For maximum health benefits, you should work for both endurance and intensity in your exercise program. We have lots of evidence that exercise prolongs lives by reducing risks for chronic diseases such as high blood pressure, heart attacks and diabetes (PLoS Medicine, January 12, 2021), and adding intensity to a workout increases its health benefits (Brit Med J, Oct 7, 2020;371).
A recent study from the University of Guelph in Ontario, Canada suggests that you will gain more health benefits by trying to exercise intensely on some days and doing slower recovery exercise on the other days (Med Sci Sports Exerc, June 2021;53(6):1194-1205). In this study, 23 overweight participants were divided into two groups that exercised on stationary bicycles for six weeks.
• Endurance Group: Five days a week, 30–40 minutes of continuous exercise at about 60 percent of maximal effort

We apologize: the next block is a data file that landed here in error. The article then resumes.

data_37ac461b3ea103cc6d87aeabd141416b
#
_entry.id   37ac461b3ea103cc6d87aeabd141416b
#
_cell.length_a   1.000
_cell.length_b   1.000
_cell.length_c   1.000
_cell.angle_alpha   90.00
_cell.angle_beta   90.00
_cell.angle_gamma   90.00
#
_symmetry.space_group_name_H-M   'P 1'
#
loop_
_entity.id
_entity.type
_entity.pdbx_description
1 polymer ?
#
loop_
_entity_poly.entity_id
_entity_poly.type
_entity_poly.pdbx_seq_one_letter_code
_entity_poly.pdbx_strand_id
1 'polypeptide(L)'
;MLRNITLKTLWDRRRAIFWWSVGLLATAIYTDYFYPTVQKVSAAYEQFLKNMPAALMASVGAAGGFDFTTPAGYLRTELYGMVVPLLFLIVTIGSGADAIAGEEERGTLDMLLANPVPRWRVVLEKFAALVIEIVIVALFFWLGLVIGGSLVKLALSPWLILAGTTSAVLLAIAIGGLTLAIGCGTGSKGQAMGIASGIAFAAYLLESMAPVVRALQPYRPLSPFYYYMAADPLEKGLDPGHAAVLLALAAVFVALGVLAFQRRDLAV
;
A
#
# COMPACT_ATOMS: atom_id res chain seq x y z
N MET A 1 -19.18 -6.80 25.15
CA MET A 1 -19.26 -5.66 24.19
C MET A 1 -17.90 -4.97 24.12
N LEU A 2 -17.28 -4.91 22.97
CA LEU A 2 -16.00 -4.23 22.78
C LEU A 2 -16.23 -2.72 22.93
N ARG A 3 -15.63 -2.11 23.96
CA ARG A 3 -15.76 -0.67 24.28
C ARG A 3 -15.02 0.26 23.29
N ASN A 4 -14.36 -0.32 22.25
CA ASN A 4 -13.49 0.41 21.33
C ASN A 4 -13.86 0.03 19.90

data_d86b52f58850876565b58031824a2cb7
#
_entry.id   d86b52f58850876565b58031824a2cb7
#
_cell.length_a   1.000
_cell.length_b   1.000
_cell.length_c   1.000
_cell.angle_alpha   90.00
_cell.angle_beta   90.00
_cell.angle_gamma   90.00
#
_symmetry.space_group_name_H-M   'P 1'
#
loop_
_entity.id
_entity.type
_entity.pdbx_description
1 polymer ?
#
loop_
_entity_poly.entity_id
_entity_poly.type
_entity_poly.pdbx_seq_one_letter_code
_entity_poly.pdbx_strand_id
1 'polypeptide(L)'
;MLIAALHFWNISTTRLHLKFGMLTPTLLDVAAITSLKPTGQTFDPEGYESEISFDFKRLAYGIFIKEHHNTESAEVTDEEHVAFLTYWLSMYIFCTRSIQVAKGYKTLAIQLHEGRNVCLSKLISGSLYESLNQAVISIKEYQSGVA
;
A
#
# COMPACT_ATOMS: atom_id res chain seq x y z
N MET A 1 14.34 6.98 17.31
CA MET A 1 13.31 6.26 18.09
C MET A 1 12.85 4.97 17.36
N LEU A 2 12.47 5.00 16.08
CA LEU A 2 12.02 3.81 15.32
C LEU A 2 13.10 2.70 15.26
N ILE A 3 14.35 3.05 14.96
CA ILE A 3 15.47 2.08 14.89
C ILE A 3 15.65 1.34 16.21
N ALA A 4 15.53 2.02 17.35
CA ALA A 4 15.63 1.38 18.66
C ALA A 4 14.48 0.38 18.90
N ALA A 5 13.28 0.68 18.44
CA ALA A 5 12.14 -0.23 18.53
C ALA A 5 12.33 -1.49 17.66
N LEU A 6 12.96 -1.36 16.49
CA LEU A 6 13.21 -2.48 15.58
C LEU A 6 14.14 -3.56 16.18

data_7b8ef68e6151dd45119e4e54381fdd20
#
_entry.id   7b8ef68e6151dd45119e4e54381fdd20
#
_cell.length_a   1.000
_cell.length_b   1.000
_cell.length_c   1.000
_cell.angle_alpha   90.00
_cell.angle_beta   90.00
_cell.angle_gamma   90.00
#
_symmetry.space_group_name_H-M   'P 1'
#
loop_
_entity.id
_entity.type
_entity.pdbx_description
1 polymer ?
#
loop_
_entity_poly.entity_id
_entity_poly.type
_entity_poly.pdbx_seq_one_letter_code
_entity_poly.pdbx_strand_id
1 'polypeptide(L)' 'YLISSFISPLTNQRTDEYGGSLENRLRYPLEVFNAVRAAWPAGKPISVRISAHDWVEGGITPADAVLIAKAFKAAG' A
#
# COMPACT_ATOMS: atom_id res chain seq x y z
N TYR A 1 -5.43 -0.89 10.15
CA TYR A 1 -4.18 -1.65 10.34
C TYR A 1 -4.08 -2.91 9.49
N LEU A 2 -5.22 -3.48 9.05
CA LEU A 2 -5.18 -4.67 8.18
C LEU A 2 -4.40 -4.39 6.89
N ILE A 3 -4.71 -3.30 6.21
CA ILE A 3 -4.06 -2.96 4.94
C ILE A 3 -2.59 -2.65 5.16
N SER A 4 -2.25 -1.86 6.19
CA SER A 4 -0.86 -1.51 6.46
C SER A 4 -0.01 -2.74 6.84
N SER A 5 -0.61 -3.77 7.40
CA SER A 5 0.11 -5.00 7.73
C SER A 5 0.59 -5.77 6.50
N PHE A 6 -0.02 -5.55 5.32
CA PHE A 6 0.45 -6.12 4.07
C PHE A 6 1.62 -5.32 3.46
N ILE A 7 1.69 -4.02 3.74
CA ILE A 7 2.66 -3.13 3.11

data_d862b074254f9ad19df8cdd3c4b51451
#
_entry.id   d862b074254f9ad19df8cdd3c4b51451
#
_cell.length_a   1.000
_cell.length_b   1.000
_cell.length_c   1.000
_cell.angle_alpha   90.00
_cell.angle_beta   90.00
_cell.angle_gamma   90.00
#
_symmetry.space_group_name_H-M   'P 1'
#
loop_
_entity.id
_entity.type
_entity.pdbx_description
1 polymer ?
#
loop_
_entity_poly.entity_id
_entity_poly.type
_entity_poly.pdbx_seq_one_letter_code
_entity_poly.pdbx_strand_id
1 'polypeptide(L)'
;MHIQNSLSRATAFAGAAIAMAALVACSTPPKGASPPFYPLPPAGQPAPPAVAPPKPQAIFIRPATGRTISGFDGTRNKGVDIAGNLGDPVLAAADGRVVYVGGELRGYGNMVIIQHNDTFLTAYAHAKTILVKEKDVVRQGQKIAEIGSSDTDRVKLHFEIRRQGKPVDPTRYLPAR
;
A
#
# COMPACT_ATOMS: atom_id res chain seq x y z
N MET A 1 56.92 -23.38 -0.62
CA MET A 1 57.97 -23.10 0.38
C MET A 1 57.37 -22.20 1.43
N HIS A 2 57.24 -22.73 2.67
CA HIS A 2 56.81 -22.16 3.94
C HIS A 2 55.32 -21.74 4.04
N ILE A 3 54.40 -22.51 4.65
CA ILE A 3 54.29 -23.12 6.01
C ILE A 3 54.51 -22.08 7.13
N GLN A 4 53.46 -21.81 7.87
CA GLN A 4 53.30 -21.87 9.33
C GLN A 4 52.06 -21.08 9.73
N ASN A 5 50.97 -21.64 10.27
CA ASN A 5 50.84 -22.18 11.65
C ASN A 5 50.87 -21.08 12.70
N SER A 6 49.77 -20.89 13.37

• Intense Intervals Group: Three days a week, 4-6 intervals with each lasting for 30 seconds at almost all-out intensity, with a two-minute recovery between each interval.
The researchers found that both the endurance group and the intense intervals group had increased heart-lung fitness and ability to control blood sugar levels after eating a meal, but only the endurance group had lower blood pressure, decreased body fat, and ability to control blood fat levels after eating a high-fat meal. This shows us that short bouts of intense exercise alone are not enough; your exercise program should include both some endurance work (time and distance in your activity) and some short bursts of intensity (increased effort).
Stress and Recover
I recommend that exercisers at all levels should follow a stress and recovery exercise program. Competitive athletes need to exercise every day to gain maximum strength, and they know that they have to exercise intensely to improve in their sport. They quickly learn that exercising intensely damages muscles to cause delayed onset muscle soreness (DOMS) and they need to follow each intense workout with less intense recovery workouts.